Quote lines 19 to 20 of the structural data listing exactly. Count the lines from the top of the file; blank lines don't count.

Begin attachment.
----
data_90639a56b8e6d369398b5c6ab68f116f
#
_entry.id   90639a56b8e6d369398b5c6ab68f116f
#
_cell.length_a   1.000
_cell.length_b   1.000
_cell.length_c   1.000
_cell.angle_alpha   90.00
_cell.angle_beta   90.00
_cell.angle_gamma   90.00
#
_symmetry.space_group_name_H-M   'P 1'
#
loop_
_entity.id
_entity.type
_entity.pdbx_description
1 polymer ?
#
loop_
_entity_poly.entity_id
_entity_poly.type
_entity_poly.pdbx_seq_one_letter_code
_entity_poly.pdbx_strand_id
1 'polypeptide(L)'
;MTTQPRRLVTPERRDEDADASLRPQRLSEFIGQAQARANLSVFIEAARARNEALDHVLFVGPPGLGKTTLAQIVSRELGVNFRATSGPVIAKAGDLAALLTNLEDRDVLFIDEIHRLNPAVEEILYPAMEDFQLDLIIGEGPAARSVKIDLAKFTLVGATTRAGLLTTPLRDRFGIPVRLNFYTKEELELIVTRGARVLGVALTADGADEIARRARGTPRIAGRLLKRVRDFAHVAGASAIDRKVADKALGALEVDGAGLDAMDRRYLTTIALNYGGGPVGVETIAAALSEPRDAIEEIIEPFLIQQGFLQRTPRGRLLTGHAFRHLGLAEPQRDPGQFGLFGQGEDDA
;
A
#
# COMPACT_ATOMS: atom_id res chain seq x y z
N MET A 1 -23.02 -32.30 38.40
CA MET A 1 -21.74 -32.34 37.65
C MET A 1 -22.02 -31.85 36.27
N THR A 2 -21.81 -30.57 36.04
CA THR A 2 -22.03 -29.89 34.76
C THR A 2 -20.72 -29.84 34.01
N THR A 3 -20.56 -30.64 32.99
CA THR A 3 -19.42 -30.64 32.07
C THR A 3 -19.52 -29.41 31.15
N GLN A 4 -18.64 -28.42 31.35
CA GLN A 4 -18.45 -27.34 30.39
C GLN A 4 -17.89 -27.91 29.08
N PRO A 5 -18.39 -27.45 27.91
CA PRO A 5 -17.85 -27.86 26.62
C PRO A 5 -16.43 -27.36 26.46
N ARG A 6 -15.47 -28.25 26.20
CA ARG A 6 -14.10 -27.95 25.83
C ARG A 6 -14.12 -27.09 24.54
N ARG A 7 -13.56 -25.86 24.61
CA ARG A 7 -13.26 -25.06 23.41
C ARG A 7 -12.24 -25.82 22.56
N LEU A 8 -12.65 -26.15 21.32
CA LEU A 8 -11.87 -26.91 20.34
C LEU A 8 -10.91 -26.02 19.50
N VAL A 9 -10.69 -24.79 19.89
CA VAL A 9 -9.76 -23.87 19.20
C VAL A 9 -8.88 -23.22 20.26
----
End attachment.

#
loop_